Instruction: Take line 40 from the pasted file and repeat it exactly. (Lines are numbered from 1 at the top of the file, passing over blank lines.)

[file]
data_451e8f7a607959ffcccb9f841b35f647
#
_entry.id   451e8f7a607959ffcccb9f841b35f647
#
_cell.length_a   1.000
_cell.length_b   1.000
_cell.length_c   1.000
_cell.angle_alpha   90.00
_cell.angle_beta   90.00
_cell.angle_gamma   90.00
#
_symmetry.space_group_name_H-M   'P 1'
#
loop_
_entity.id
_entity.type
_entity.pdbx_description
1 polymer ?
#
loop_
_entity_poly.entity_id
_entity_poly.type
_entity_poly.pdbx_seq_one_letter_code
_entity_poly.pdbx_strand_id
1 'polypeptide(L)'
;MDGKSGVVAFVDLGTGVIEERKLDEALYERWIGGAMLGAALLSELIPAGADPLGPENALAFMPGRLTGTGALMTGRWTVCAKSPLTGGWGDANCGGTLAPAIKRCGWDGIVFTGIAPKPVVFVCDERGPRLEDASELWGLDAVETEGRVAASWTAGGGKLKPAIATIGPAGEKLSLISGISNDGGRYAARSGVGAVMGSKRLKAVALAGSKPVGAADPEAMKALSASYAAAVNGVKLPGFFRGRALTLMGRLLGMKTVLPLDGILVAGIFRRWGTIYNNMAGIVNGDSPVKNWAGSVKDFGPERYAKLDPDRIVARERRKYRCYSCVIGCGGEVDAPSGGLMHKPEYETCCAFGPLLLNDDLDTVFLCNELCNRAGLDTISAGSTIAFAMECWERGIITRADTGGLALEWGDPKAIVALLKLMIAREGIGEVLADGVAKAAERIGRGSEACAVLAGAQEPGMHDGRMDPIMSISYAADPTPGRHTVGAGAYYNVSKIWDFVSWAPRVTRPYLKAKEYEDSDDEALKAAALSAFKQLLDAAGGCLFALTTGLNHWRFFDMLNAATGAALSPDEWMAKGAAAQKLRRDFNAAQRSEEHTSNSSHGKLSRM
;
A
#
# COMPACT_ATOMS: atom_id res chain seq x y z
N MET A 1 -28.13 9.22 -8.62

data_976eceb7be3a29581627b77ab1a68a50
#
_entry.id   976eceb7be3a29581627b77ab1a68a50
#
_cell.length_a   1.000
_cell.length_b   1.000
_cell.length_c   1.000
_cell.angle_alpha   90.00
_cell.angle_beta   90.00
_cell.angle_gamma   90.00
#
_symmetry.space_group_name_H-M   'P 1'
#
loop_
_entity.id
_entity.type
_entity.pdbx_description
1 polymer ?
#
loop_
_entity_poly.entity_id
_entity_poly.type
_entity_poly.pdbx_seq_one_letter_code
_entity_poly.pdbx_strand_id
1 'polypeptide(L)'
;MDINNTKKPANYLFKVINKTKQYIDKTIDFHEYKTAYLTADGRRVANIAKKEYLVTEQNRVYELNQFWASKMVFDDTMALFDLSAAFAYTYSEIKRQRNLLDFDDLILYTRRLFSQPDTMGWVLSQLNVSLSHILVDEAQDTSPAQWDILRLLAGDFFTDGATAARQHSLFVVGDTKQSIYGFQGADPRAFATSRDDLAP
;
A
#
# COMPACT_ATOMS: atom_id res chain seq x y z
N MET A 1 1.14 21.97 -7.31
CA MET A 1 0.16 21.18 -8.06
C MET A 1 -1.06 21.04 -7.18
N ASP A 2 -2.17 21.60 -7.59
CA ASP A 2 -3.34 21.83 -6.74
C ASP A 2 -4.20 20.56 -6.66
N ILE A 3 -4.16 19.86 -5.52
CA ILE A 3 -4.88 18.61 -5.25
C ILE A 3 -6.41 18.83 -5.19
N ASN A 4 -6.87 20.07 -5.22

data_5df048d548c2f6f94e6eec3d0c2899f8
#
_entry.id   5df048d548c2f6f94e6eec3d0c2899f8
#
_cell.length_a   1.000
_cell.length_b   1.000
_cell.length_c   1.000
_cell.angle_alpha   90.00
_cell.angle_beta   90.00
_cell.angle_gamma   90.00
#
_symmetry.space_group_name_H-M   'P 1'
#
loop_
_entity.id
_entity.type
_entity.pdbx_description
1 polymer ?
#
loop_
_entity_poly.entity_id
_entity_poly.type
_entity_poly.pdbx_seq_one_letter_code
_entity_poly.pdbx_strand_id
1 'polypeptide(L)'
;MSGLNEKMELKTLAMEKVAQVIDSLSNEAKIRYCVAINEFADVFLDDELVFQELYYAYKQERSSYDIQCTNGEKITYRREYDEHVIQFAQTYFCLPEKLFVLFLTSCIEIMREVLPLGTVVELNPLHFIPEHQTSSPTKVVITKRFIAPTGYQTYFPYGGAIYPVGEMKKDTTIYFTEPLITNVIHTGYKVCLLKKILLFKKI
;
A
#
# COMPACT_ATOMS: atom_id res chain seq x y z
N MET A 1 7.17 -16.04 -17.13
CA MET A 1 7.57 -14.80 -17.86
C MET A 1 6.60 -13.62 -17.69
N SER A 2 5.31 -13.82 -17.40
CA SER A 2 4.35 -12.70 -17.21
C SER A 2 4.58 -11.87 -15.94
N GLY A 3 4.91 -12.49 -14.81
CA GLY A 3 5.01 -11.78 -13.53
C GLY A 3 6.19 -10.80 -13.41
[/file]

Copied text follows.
_cell.angle_beta   90.00